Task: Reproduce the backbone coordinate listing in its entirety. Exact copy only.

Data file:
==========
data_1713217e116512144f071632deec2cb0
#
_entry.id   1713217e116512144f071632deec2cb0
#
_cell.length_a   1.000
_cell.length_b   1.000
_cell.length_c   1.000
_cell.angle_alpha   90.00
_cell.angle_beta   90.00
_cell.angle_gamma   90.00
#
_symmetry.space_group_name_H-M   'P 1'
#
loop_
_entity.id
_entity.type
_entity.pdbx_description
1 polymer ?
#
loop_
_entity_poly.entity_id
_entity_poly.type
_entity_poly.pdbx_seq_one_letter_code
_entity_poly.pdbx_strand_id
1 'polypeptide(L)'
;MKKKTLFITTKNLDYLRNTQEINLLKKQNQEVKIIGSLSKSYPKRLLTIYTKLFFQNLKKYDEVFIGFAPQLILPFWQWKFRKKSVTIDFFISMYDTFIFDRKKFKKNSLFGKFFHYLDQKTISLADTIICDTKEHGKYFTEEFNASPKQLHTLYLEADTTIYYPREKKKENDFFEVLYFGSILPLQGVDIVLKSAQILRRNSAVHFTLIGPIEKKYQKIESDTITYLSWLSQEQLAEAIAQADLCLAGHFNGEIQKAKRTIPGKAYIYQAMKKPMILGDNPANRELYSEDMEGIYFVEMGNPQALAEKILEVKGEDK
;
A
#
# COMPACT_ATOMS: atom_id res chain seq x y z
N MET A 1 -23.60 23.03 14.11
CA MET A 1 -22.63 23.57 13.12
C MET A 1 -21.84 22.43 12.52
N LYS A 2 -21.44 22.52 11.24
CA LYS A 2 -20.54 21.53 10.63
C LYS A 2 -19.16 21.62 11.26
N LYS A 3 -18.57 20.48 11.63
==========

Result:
data_1713217e116512144f071632deec2cb0
#
_entry.id   1713217e116512144f071632deec2cb0
#
_cell.length_a   1.000
_cell.length_b   1.000
_cell.length_c   1.000
_cell.angle_alpha   90.00
_cell.angle_beta   90.00
_cell.angle_gamma   90.00
#
_symmetry.space_group_name_H-M   'P 1'
#
loop_
_entity.id
_entity.type
_entity.pdbx_description
1 polymer ?
#
loop_
_entity_poly.entity_id
_entity_poly.type
_entity_poly.pdbx_seq_one_letter_code
_entity_poly.pdbx_strand_id
1 'polypeptide(L)'
;MKKKTLFITTKNLDYLRNTQEINLLKKQNQEVKIIGSLSKSYPKRLLTIYTKLFFQNLKKYDEVFIGFAPQLILPFWQWKFRKKSVTIDFFISMYDTFIFDRKKFKKNSLFGKFFHYLDQKTISLADTIICDTKEHGKYFTEEFNASPKQLHTLYLEADTTIYYPREKKKENDFFEVLYFGSILPLQGVDIVLKSAQILRRNSAVHFTLIGPIEKKYQKIESDTITYLSWLSQEQLAEAIAQADLCLAGHFNGEIQKAKRTIPGKAYIYQAMKKPMILGDNPANRELYSEDMEGIYFVEMGNPQALAEKILEVKGEDK
;
A
#
# COMPACT_ATOMS: atom_id res chain seq x y z
N MET A 1 -23.60 23.03 14.11
CA MET A 1 -22.63 23.57 13.12
C MET A 1 -21.84 22.43 12.52
N LYS A 2 -21.44 22.52 11.24
CA LYS A 2 -20.54 21.53 10.63
C LYS A 2 -19.16 21.62 11.26
N LYS A 3 -18.57 20.48 11.63